The Growing Wildland Urban Interface
As the population of the United States continues to grow, so too does its Wildland Urban Interface (WUI). From 1990 to 2010, the size of the WUI grew by 33%, and the number of homes in these areas expanded by more than 41%. Furthermore, close to 99 million people now live in the WUI--or one-third of our population--which puts an estimated 46 million homes in 70,000 communities at risk from wildfire. It's clear that as wildfire impacts more residents in the WUI, it will escalate harm to health and property, businesses, infrastructure, and communities. So how did we get here? Let’s take a closer look.
What is the Wildland Urban Interface?
The Wildland Urban Interface (WUI) is an area where human development meets wildlands or undeveloped land. These areas can include parks, forests, rangelands, grasslands or other natural lands. This interface has been increasing since 1950 due to rapid urbanization which has led to a larger area being susceptible to wildfire risks (Veblen et al., 2000).
Why Is It Growing?
The increase in WUI has been largely attributed to changes in land use patterns and climate change (Seager et al., 2017). As populations continue to grow and expand into new areas of development near wildlands, they are increasingly exposed to potential wildfires. Climate change has also contributed significantly due to extreme heat waves which extend across longer periods of time leading to drier conditions that increase fire risk (Hessl et al., 2018). In addition, increased temperatures have caused plants and trees to become more flammable while making them less resistant to disease and pests. All this contributes heavily towards an increased chance for wildfires in these areas.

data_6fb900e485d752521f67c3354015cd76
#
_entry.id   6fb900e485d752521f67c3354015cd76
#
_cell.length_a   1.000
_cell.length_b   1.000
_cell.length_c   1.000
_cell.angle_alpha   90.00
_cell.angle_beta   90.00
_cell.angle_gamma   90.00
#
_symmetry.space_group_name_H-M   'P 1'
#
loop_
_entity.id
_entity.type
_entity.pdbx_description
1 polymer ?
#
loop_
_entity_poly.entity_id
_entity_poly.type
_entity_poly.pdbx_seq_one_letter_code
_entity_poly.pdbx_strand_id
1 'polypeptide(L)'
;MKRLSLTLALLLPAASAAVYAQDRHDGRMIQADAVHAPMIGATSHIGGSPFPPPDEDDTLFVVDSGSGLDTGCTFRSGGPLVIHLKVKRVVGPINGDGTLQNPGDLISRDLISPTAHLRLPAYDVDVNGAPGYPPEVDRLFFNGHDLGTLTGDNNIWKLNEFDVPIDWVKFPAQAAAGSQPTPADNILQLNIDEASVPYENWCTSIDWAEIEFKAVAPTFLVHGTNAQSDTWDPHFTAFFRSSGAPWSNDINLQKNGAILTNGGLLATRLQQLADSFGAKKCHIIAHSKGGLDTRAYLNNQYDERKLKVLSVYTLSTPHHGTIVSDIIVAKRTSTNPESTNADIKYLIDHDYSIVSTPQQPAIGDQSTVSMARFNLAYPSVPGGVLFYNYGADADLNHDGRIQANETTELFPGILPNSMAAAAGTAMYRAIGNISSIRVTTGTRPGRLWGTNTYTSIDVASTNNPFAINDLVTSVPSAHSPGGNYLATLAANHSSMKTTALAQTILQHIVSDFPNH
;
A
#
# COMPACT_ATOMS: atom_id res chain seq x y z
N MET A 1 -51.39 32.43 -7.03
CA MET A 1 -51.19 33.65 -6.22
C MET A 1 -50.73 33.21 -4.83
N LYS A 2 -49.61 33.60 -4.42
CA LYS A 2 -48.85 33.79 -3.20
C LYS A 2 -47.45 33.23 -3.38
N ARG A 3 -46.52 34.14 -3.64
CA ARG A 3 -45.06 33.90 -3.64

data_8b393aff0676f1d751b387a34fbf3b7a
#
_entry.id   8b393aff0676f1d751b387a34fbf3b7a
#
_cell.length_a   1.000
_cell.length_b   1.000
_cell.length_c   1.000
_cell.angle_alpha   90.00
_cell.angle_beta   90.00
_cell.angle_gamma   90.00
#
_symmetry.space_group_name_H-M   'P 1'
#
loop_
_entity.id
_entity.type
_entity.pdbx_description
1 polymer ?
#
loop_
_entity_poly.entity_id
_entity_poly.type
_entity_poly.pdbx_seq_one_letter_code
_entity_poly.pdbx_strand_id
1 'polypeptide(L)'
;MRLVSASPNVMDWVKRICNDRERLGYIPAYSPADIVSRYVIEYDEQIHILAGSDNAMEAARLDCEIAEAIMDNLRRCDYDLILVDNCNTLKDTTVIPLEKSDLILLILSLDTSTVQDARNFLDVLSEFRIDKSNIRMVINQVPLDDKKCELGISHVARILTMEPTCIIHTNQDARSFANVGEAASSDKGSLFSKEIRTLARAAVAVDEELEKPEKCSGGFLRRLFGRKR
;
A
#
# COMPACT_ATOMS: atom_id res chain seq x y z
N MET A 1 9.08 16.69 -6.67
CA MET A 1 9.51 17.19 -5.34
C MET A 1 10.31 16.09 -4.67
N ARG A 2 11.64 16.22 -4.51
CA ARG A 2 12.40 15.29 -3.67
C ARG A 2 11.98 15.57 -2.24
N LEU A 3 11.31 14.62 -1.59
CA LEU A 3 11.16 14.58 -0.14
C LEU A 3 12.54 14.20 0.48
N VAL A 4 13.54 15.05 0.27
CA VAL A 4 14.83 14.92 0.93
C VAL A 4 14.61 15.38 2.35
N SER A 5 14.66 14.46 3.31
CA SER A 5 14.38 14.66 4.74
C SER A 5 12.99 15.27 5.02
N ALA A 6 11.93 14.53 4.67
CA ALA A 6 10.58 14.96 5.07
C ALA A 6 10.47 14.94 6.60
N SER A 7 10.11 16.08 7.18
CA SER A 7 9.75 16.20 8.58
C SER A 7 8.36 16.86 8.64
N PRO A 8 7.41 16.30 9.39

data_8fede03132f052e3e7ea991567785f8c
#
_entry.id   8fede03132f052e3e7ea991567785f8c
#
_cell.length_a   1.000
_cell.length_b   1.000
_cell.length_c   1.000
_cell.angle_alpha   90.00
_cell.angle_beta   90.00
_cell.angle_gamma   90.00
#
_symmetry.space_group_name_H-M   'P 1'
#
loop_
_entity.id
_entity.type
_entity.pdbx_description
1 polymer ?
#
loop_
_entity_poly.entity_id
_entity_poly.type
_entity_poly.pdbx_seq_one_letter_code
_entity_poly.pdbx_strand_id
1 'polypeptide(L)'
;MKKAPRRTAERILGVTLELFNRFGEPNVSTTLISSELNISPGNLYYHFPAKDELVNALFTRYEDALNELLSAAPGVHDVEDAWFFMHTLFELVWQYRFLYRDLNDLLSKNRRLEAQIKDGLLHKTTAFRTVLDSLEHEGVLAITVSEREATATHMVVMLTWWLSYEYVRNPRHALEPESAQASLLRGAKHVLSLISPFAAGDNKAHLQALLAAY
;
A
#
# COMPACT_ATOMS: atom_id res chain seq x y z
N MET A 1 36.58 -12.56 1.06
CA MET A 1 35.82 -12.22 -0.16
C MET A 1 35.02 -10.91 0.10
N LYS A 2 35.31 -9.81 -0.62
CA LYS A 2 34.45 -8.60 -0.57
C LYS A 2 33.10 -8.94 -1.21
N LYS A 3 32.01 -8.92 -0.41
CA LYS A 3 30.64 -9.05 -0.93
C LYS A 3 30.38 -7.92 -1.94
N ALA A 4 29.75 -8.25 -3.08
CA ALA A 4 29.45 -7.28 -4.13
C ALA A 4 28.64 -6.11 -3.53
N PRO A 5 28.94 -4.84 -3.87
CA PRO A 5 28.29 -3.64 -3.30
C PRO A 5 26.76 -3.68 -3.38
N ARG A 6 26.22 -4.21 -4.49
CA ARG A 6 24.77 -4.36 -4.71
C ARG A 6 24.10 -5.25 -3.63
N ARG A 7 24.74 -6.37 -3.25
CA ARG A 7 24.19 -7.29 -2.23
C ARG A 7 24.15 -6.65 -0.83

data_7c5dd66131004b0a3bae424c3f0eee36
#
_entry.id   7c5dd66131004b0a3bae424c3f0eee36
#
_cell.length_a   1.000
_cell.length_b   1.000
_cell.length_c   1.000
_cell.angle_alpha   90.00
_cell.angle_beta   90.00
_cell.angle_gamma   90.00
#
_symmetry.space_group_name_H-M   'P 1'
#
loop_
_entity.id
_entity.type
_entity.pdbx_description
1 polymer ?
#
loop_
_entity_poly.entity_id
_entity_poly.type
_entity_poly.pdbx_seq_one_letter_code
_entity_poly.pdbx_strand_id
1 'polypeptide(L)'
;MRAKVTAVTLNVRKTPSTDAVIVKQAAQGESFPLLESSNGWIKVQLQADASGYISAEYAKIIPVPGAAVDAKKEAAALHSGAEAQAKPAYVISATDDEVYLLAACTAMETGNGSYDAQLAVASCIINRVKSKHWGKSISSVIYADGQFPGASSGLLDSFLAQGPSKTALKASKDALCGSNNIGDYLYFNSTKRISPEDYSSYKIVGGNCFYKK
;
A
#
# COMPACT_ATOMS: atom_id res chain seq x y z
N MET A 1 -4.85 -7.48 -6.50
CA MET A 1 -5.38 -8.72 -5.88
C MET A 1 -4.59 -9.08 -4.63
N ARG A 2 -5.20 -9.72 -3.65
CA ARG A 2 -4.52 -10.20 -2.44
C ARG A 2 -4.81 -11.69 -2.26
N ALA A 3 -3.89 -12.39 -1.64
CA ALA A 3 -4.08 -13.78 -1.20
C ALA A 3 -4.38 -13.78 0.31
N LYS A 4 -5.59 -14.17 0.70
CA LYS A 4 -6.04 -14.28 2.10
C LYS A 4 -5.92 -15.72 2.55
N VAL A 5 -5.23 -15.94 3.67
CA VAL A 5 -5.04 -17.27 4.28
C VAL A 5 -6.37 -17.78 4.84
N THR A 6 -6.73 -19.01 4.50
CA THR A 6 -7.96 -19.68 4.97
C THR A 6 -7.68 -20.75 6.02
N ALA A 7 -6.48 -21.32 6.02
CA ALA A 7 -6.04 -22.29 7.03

Wildfire Impacts on Health & Property
Wildfires pose a serious threat not only to human lives but also properties and businesses within WUI areas (McKenzie et al., 2020). Smoke from wildfires can cause air pollution which can lead to respiratory problems such as asthma attacks or even heart attacks for those with existing illnesses (UCSF Health Center, 2021). Exposure can also aggravate existing conditions such as allergies or chronic obstructive pulmonary disease. Furthermore, fire damage can result in costly repairs for homes or businesses depending on their proximity or severity of destruction.
As we've seen over recent years with some devastating disasters like California's Camp Fire disaster in 2018 that killed 85 people and destroyed 14 thousand homes—wildfires pose a real danger when they occur near developed areas like the WUI. With continued population growth and climate change leading towards drier conditions across much of North America, it is essential that proactive steps are taken now before it is too late. By understanding the risks associated with living in these areas combined with effective strategies such as regular brush clearing around homes and businesses—communities can be better prepared should disaster strike again soon.